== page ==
In the context of hosting, “Cloud” originally referred to a “next generation” of technology abstraction, something better than basic virtualization. Vendors proposed many conflicting definitions that included a mix of vertical scaling, horizontal scaling, automatic scaling, API driven provisioning, etc. Usually, whatever a particular vendor was offering was that vendor’s definition of Cloud.
There was never full agreement on what constituted Cloud, and then, over time various traditional, non-Cloud hosting platforms began growing Cloud features. So, did those platforms become Cloud platforms, and if so, when? That’s a question that’s open for debate.
Basically, when “Cloud” caught fire as a term in our industry (and in popular culture) the definition began to morph. Cloud has become synonymous with virtualized hosting technology of any kind. For the hosting industry, the rule of thumb has become: if it allows you to outsource your hosting infrastructure to a third-party service provider, and it uses any form of virtualization — it’s Cloud.
ServInt’s line of Cloud demarcation is different, because it’s largely defined by our customers’ user experience during the scaling process.
We were recently asked why we use both the terms “Cloud” and “VPS” to describe our SolidFire SSD VPS solution. Here’s why.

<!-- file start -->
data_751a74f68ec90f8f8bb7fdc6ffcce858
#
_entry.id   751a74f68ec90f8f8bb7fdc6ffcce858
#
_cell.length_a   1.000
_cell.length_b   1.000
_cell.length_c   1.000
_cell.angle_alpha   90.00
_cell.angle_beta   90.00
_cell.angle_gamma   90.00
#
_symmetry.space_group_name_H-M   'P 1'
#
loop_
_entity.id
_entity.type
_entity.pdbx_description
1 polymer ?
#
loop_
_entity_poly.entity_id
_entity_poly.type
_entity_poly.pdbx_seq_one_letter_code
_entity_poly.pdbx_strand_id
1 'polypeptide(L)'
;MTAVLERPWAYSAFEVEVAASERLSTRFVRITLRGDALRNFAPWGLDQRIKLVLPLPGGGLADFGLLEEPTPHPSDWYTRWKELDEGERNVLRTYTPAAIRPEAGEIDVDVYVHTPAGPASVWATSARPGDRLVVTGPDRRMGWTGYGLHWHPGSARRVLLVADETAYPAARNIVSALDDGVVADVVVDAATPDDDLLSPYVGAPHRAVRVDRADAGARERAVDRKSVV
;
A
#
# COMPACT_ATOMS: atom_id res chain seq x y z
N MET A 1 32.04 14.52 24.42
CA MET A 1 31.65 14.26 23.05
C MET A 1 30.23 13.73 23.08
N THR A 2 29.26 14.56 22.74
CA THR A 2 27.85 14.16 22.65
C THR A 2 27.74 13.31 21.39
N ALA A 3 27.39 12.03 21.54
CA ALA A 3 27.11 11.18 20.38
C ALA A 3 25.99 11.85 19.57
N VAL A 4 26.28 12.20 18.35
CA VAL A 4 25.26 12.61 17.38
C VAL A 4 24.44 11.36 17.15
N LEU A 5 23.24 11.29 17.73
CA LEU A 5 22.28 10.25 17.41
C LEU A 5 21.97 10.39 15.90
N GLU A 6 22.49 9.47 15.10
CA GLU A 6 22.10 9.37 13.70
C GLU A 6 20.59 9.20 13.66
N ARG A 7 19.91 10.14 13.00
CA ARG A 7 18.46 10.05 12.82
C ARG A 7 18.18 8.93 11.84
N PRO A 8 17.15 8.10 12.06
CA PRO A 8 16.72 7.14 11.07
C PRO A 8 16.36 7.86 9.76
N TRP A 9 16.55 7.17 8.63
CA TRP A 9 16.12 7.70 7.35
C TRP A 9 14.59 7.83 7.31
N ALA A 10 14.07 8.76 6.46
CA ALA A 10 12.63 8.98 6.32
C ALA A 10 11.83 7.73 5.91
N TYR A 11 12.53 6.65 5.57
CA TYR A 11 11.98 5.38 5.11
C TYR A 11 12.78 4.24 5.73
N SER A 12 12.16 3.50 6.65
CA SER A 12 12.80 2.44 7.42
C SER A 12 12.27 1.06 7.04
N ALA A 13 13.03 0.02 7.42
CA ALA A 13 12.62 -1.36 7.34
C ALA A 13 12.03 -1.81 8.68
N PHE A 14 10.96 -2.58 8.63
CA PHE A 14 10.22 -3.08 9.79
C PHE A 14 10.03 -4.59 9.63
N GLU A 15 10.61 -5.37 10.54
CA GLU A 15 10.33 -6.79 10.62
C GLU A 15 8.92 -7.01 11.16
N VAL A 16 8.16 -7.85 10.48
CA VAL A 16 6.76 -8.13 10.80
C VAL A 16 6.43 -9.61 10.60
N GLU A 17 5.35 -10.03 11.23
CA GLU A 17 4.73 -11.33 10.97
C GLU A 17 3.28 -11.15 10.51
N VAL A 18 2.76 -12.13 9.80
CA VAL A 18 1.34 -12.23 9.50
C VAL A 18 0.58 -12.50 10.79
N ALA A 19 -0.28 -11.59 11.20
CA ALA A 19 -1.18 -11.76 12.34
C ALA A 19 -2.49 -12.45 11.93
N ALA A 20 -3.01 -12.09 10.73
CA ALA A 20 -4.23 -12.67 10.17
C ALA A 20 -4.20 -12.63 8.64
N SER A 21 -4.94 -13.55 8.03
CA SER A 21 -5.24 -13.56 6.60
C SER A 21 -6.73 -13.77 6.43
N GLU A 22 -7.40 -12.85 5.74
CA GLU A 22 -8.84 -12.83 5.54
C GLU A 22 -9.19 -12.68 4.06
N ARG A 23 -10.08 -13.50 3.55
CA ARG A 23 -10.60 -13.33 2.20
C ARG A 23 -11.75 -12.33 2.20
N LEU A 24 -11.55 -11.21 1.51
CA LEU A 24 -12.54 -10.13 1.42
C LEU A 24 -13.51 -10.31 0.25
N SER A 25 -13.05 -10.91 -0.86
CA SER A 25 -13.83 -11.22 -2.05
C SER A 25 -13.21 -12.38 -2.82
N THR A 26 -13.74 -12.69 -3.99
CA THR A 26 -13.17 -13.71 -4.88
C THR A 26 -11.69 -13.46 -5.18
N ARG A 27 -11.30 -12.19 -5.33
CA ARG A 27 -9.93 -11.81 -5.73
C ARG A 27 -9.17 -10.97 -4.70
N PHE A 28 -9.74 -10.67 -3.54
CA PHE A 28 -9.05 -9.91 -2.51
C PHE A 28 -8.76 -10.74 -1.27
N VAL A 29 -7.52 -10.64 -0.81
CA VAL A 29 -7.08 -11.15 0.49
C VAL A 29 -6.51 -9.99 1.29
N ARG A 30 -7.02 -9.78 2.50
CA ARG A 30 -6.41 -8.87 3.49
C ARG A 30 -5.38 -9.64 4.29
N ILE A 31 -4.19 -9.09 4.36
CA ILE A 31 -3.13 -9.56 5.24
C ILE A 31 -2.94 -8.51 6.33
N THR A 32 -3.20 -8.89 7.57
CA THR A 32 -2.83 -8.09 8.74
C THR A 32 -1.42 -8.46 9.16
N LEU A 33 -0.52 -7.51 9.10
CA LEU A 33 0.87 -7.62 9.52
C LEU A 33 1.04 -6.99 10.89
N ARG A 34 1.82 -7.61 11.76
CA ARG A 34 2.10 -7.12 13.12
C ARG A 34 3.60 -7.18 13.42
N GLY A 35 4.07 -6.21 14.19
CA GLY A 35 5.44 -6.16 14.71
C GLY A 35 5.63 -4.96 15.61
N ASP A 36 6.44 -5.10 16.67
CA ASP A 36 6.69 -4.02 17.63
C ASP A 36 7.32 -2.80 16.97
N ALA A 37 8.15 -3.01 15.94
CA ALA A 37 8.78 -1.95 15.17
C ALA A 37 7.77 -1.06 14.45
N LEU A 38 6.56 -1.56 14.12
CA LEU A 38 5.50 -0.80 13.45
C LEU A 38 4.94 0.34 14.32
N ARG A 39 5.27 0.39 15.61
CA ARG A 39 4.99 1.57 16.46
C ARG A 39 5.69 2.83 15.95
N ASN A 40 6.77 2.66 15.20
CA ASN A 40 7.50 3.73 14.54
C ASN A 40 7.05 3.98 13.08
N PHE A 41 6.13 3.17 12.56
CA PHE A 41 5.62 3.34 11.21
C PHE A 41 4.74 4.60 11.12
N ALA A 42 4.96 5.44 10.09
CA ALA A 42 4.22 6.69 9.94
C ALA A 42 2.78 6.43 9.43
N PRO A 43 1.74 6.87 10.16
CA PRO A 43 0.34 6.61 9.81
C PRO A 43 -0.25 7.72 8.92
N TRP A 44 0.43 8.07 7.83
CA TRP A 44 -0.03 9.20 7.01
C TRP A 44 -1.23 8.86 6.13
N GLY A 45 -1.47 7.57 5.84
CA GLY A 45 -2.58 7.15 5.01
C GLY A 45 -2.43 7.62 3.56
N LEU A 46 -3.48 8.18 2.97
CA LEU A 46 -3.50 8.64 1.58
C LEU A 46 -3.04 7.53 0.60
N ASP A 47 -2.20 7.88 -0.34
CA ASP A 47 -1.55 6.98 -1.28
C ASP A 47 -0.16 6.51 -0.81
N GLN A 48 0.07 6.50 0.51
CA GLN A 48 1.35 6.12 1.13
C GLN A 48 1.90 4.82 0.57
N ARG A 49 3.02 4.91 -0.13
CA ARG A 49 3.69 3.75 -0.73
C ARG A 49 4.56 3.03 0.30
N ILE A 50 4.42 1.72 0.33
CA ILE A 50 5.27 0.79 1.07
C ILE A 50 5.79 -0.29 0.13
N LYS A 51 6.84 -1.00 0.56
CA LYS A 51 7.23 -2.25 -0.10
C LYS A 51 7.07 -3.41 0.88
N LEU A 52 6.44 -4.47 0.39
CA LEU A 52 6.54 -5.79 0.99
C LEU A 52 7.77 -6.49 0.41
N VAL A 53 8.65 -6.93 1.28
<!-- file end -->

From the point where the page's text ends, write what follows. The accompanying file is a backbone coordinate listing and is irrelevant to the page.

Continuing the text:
Both our Flex VPS and SolidFire VPS solutions have “cloudy” elements. While the resources are bundled together in packages, users can still scale up or down through all packages freely and — in most cases — with minimal downtime. A customer can sign up today for an Essential VPS with 1.5 GB of RAM and 60 GB of storage, and scale in minutes to a Flex dedicated server with 192 GB of RAM, up to 5 TB of disk and 16 dedicated cores.
Still, for our Flex VPS, we do not refer to this as Cloud. It’s only when we replace our hard drives in the server with a remote storage array that allows customers to order specific amounts of disk space and IOPS, and partitions the data of those customers in a highly redundant, self-healing storage array that we even introduce the term Cloud into a VPS product.
In addition to allowing for instantaneous scaling of drive space, separating the disk from the CPU and RAM of a server enables ultra-fast scaling never before seen on a VPS platform. Simply put, SolidFire VPS may use VPS-style virtualization, but the user experience is like nothing a VPS user has ever seen. It is true Cloud because it introduces a level of speed, redundancy and user-friendliness that no traditional VPS can offer.
Click here for more information on our SolidFire SSD VPS platform.
Photo by Rod Waddington